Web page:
• Impact

    Last Things First

      Leadership is broken because leaders are unbroken The Great Commission was the last words Jesus said, but it was among the first thoughts in His mind as He began His ministry. Why was it that one of the first actions He took was to choose disciples (Mt. 4:18-22) if He did not have a purpose in mind for them? He certainly did not intend to spend the better part of three years preparing followers for nothing… And why did He persevere so relentlessly with them when they rejected His message and thought like Satan (Mark 8:33) or created more confusion than clarity when a father sought their help for…

  • Impact

    Start With the End in View

      Leadership is broken because leaders are unbroken Jesus started with the end in view. From the first day of His earthly ministry to the last, He had His two-fold purpose before Him: redemption and preparation, the cross and the commission. He came to provide redemption for dying men and women. But what good would His redemptive death be if there were no one to tell others what it means? How could He establish a redemptive movement if He had no one to start it? That’s why He declared to His Father before the cross that He had accomplished His will by making the Father known to those He had…

  • Impact

    The Beatitudes Attitude: Introduction

      Leadership is broken because leaders are unbroken Today we start a new series drawn from the Beatitudes which describe the abounding blessings of Christ in us. We start with the introduction this week, go to a preview with our next entry, and then we will look at each of the Beatitudes to see what these blessings mean to us as we seek to grow in the Beatitudes Attitude. Blessed are . . . (Matthew 5:1-12) The first recorded words of Jesus to His future disciples were words of blessing, and what blessings they are! These blessings are the essence of life that have endured through the ages and define…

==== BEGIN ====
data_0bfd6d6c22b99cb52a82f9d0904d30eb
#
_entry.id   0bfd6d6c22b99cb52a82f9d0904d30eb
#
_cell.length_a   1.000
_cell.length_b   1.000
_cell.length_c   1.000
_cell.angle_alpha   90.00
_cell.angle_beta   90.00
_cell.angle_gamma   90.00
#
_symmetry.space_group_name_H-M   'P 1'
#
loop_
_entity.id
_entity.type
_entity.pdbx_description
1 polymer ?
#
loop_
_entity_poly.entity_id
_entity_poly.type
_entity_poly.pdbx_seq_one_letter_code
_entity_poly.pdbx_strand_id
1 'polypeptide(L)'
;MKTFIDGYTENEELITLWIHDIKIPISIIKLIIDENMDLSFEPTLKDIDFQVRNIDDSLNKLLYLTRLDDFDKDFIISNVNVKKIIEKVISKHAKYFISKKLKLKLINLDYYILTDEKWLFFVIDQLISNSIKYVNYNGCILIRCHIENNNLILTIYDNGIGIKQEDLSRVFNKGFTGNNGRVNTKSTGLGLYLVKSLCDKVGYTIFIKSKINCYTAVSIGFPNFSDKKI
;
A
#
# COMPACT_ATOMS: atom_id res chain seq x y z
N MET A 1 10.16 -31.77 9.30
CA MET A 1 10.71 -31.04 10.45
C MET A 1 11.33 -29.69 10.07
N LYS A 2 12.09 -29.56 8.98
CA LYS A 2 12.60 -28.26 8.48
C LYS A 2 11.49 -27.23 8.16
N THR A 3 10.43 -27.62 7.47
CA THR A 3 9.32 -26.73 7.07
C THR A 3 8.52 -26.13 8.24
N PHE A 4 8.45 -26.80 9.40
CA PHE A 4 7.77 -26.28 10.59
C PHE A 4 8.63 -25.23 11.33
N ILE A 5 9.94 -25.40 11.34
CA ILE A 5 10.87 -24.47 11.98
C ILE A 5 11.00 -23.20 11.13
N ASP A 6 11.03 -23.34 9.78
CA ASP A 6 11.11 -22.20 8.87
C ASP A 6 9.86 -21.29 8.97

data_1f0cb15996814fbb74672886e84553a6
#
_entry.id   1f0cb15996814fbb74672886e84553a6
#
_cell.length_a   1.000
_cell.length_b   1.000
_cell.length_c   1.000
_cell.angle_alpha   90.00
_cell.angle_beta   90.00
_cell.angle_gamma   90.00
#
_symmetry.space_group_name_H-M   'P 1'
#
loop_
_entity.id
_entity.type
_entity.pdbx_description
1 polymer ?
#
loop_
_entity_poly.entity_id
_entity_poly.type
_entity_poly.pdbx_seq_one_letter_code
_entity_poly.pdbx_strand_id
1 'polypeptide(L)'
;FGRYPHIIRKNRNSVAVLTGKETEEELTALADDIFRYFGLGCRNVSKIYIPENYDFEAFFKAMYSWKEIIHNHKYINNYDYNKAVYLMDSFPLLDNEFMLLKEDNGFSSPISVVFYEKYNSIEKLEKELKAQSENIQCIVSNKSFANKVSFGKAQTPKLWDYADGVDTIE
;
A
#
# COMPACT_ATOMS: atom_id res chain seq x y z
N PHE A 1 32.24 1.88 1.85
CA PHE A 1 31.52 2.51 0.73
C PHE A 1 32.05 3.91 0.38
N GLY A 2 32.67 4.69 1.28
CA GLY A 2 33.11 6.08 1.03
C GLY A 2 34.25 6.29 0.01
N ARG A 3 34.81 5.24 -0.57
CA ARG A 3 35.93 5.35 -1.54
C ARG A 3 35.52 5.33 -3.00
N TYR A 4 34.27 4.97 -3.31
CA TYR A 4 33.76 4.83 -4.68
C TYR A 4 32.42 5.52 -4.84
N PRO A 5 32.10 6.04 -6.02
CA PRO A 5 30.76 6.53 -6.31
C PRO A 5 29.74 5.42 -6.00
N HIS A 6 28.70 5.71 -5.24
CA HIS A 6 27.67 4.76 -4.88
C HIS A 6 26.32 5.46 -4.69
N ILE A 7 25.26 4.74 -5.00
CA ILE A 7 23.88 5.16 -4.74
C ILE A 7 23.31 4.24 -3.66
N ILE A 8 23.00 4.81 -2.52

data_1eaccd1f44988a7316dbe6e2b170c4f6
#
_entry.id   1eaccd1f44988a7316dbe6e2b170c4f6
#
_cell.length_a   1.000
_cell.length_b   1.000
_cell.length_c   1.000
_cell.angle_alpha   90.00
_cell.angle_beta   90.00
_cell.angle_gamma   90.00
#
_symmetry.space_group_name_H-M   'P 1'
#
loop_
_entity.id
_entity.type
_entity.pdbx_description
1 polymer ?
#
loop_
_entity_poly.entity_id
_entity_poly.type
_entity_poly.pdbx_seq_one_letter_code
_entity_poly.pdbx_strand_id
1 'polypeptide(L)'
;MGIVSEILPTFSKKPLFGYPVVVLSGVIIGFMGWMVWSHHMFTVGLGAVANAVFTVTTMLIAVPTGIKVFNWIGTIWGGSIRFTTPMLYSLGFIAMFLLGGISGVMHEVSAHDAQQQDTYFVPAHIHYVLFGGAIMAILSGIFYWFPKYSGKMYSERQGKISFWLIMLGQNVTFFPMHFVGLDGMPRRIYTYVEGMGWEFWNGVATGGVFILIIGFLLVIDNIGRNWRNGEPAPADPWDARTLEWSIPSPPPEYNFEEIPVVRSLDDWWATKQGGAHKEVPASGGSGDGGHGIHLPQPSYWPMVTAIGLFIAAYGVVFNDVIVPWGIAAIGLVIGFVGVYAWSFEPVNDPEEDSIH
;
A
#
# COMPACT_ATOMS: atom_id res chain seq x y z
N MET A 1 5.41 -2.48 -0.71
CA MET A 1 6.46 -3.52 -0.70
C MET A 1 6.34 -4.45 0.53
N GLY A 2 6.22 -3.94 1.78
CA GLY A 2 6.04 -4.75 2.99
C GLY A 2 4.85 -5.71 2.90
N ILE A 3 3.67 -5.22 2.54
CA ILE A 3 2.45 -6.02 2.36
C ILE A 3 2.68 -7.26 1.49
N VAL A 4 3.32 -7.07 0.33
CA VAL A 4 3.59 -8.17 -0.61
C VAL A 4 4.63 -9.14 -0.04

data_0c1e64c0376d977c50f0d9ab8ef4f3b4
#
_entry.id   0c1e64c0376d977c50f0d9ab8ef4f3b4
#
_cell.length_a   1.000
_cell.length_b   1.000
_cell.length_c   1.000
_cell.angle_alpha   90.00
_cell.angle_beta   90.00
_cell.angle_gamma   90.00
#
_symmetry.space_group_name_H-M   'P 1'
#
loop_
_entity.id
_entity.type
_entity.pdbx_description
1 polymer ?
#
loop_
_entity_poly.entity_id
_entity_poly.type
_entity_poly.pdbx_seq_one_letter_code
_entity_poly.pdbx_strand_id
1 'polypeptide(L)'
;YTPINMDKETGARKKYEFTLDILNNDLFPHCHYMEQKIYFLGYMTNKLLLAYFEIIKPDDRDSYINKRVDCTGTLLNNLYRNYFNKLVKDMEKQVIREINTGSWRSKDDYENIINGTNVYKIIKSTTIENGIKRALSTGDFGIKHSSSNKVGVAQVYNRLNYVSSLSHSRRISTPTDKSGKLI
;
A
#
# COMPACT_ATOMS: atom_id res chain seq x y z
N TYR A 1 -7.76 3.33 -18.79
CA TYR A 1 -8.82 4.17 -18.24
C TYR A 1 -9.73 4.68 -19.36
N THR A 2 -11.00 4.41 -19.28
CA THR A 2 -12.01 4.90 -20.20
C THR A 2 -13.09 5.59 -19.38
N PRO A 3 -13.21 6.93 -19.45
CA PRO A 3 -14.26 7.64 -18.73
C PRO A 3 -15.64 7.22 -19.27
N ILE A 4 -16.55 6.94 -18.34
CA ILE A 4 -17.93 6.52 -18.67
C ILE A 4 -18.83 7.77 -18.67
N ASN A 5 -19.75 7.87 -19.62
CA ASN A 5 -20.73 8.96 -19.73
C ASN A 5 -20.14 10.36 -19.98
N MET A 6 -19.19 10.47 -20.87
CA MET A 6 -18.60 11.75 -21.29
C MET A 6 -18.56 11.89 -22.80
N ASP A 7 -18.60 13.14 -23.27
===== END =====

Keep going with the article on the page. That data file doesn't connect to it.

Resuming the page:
• Impact

    The Ultimate Wilderness – Series Finale

      Leadership is broken because leaders are unbroken Wilderness Wanderings Series Finale: Learning to Live the Zigzag Life AD 33, 9:00 AM Passover Friday, the Place of the Skull, a public place near Jerusalem.   Many people are coming and going, some stopping to see what was happening, observing three men on crosses, two criminals with Jesus in the middle.   A large crowd had followed the crucifixion detail out of the city to the place of execution, the place of the ultimate wilderness…  No one knew it was the ultimate wilderness on that spring morning. Not the Pharisees or the Sadducees, the instigators of the crucifixion. Not the high…

  • Impact

    The Lucky Wilderness

      Leadership is broken because leaders are unbroken Wilderness Wanderings Series: Learning to Live the Zigzag Life John Paine calls himself “the luckiest man in the world,” and most agreed with him some years ago.   When John was in the seventh grade he decided he would be physically strong, and he worked until he became a superior athlete who played for college football. Then he decided to transfer to a top ten engineering school and strive to become intellectually strong, and he succeeded by graduating Summa Cum Laude. Upon graduation, John married his high school sweetheart and started his family.   At the same time he decided he would…